Defend against the drain on your energy
People with cancer often experience fatigue, and they describe it using a variety of words, including “exhausted,” “weak” and “worn out.” However it’s described, the fatigue related to cancer and its treatment is different from the fatigue that healthy individuals occasionally feel. It usually lasts longer, is more severe and is unrelieved by sleep. Managing fatigue is an essential part of your health care, so be sure to talk to your doctor about your fatigue.
What causes fatigue?
Several factors may cause cancer-related fatigue, including the cancer itself. Cancer can alter your hormones, weaken your muscles and trigger other changes in your body, which all may lead to fatigue. Various types of treatments can also contribute, primarily because the body needs extra energy to repair the healthy tissues damaged during treatment.
In addition, other treatment side effects (such as pain, nausea and vomiting) can cause or worsen fatigue, and certain medications to relieve those side effects can lead to fatigue as well—as can the interaction of two or more medications. Another common contributor to fatigue is anemia, a low level of red blood cells. (See Anemia for a more complete discussion of anemia.) Depression, stress, poor nutrition, other medical conditions, changes in your sleep/wake cycles, and reduced activity may also cause or worsen fatigue.
Who is at risk for fatigue?
Almost everyone treated for cancer experiences fatigue at some point, regardless of the type of cancer they have or the type of treatment they receive. How fatigue will affect you depends on several factors, including your age, general health, types of treatment and your normal level of activity.
When does fatigue occur?
Fatigue can strike at any time, but the type of treatment you receive plays a large role in when it occurs. If you’re having surgery, the effects of anesthesia, the use of strong pain relievers, and the limitations placed on your activity can make you feel tired and weak for a few days to a few weeks after surgery.
If you’re receiving chemotherapy, you’ll probably feel the most tired about two hours after each treatment. Fatigue typically peaks within a few days following the beginning of a chemotherapy cycle and then gradually gets better until the next treatment cycle begins. Radiation therapy takes longer to produce fatigue; a feeling of being tired and weak usually starts a few weeks after treatment begins and gradually diminishes after treatment ends.
Fatigue may be fairly constant or may occur from time to time. Some people feel less tired once treatment stops, and others may feel tired for several more months.
How is fatigue managed?
Managing fatigue largely depends on the cause. For example, if your doctor determines that a certain drug or drug interaction is causing your fatigue, you may need to change or stop taking those drugs or supplements. However, if the cause is unclear, you may need to try something more general, such as increasing your activity level. While most people think more rest will help, the opposite is actually true; regular exercise (such as walking or riding a bike) is the best way to help manage and reduce symptoms of fatigue. The techniques listed in Table 1 may also help.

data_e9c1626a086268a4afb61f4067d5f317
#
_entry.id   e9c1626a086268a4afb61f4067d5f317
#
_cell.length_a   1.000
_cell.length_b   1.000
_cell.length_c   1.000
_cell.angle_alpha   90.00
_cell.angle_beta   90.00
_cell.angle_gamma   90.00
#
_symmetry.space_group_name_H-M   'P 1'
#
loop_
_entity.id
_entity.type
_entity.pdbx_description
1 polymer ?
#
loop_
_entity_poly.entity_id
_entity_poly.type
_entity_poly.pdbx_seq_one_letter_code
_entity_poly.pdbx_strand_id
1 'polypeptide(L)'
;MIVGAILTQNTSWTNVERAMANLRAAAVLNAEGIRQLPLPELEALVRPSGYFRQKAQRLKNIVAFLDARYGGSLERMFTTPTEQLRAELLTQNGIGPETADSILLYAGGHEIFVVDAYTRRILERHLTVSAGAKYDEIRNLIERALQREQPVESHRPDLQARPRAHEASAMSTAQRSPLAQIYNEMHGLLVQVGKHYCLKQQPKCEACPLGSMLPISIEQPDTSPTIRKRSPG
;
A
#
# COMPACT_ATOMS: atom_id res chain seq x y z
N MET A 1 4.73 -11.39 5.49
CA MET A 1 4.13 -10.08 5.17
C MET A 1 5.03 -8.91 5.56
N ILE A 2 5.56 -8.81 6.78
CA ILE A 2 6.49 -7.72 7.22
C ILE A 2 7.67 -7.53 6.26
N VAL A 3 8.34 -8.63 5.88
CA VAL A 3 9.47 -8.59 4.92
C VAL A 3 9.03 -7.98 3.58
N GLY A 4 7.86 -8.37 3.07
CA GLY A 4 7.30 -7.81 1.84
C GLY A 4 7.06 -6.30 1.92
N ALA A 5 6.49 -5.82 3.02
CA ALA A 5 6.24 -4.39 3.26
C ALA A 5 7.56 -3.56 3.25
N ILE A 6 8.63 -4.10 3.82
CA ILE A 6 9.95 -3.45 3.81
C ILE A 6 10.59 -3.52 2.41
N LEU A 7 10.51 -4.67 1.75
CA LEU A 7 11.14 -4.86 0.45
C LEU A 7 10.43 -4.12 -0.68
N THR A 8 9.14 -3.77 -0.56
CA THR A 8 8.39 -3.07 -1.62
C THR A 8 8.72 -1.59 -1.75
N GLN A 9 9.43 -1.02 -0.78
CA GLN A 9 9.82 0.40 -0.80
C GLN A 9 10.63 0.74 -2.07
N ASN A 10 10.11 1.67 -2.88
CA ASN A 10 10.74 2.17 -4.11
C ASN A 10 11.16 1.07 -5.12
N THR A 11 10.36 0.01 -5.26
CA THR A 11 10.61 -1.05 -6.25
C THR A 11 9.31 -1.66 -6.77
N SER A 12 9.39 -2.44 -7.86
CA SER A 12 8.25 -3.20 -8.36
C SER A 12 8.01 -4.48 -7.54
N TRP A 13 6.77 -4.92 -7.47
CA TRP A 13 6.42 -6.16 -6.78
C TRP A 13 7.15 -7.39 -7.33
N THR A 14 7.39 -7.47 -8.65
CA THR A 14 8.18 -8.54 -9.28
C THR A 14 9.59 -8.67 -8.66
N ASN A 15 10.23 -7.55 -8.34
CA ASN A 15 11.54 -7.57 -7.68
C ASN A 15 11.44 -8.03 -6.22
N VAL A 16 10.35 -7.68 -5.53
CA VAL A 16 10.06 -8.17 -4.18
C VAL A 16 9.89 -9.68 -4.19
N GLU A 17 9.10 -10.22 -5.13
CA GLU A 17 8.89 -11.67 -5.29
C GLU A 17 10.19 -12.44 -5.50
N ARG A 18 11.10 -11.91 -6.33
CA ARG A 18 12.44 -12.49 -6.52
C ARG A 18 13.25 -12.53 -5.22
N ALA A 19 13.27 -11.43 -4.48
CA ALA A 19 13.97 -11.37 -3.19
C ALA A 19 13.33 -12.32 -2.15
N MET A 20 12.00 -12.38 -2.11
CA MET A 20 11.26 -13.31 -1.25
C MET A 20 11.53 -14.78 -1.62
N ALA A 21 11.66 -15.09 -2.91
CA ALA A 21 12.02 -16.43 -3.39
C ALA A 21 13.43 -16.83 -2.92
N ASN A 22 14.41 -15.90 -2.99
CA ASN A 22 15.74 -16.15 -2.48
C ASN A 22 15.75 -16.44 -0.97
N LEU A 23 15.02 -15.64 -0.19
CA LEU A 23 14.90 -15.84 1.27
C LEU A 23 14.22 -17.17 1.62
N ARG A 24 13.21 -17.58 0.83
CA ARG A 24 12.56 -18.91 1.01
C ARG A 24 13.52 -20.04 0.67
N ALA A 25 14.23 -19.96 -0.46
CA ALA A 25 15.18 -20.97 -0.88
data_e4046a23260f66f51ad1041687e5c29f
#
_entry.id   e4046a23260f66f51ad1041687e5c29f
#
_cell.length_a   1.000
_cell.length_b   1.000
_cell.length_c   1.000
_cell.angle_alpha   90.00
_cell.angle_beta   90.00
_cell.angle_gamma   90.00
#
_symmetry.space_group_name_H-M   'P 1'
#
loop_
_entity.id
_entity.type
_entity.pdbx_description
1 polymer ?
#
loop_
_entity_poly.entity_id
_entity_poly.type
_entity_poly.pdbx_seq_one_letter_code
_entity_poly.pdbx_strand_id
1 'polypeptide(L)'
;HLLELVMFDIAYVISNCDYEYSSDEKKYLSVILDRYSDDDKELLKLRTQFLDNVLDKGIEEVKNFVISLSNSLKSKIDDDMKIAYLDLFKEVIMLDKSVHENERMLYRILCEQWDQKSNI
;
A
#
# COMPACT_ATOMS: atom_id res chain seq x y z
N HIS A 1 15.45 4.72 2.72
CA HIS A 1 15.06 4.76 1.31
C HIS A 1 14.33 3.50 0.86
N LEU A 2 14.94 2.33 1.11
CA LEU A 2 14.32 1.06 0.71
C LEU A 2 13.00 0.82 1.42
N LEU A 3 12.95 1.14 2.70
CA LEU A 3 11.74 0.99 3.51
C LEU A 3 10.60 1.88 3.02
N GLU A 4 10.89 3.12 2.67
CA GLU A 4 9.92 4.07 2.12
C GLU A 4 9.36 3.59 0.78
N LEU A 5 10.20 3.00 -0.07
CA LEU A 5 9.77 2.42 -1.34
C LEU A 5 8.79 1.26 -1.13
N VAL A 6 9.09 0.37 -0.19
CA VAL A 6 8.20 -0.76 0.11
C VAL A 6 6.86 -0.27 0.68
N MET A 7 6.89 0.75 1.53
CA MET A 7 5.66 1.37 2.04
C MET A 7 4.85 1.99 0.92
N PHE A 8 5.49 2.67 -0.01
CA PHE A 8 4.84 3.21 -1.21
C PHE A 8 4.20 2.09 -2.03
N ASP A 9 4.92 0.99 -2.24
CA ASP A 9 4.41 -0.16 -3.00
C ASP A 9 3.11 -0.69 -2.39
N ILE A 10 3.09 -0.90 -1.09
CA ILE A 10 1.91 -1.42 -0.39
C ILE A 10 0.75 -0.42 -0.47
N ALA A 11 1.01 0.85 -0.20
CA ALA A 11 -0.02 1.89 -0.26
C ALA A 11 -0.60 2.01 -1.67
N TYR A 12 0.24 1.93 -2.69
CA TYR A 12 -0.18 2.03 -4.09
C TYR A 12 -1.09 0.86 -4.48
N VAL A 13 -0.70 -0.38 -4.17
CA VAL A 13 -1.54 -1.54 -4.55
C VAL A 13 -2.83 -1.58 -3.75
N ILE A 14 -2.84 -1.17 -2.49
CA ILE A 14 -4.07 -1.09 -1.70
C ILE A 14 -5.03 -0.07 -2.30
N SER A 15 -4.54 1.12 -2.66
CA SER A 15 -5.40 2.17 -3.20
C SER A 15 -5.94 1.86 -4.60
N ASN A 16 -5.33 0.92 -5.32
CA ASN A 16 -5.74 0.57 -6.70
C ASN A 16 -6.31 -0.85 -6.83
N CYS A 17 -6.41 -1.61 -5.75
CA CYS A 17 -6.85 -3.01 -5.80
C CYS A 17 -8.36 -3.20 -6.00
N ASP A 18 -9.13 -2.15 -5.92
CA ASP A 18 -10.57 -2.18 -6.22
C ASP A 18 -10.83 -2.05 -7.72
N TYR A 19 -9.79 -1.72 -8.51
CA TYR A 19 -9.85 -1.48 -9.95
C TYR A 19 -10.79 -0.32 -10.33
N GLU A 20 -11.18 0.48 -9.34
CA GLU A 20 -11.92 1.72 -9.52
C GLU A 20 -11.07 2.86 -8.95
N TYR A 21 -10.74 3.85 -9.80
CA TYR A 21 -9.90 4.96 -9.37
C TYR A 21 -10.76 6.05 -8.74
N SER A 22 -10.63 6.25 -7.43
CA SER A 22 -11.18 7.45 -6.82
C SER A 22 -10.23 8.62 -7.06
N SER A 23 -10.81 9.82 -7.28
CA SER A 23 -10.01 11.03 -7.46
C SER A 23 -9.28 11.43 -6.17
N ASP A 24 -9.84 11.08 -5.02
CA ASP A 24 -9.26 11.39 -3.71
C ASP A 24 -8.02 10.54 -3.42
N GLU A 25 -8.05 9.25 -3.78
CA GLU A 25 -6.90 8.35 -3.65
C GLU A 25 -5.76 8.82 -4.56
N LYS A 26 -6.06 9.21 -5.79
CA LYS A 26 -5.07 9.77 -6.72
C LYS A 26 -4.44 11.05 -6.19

|Table 1. Ways to manage fatigue related to cancer treatment|
- Set priorities for activities and do only what’s most important
- Schedule important activities for times of the day when you have the most
- Sit down when washing or grooming
|Balance activity and rest||
- Participate in regular physical activity, such as walking, yoga or bike riding
- Take frequent rest periods or naps, but limit each nap to 45 minutes
- Get eight hours of sleep each night
|Engage in activities that provide relaxation or distraction from fatigue||
- Perform deep-breathing exercises
- Use imagery techniques
- Read, listen to music and play games
- Pray or meditate
|Consider alternative therapies||
- Getting a massage may help you relax
- Ask your doctor if acupuncture or acupressure may be right for you
|Seek relief from other symptoms||
- Ask your doctor for help managing symptoms that may contribute to fatigue,
such as pain, nausea, vomiting and depression
|Maintain adequate nutrition||
- Eat a well-balanced diet to help promote healing and restore your energy
If your fatigue is severe, your doctor may prescribe a psychostimulant drug, such as modafinil (Provigil), armodafinil (Nuvigil), methylphenidate (multiple brand names) or dextroamphetamine (Adderall, Dexedrine), for a short period of time. These drugs can help improve your alertness and raise your energy during the day, while also decreasing fatigue. In addition, they can counteract the drowsiness caused by some opioids.
If you plan to work during treatment, talk to your supervisor before your treatment starts about the possibility of fatigue and ways you can handle it, such as taking time off or scheduling important tasks for times when fatigue may be at its lowest.
Also, ask about a referral to a cancer rehabilitation facility – before treatment if possible – to learn about proven techniques that may reduce the effects of fatigue.
When should I talk to my doctor about fatigue?
Describe your fatigue at every office visit, and call your doctor immediately if you have any of the following symptoms:
- Dizziness or loss of balance
- Extreme tiredness that forces you to stay in bed for more than 24 hours
- Fatigue that has gotten worse or a sudden decrease in energy level
- Feeling of breathlessness (being out of breath) or of a racing heart after mild activity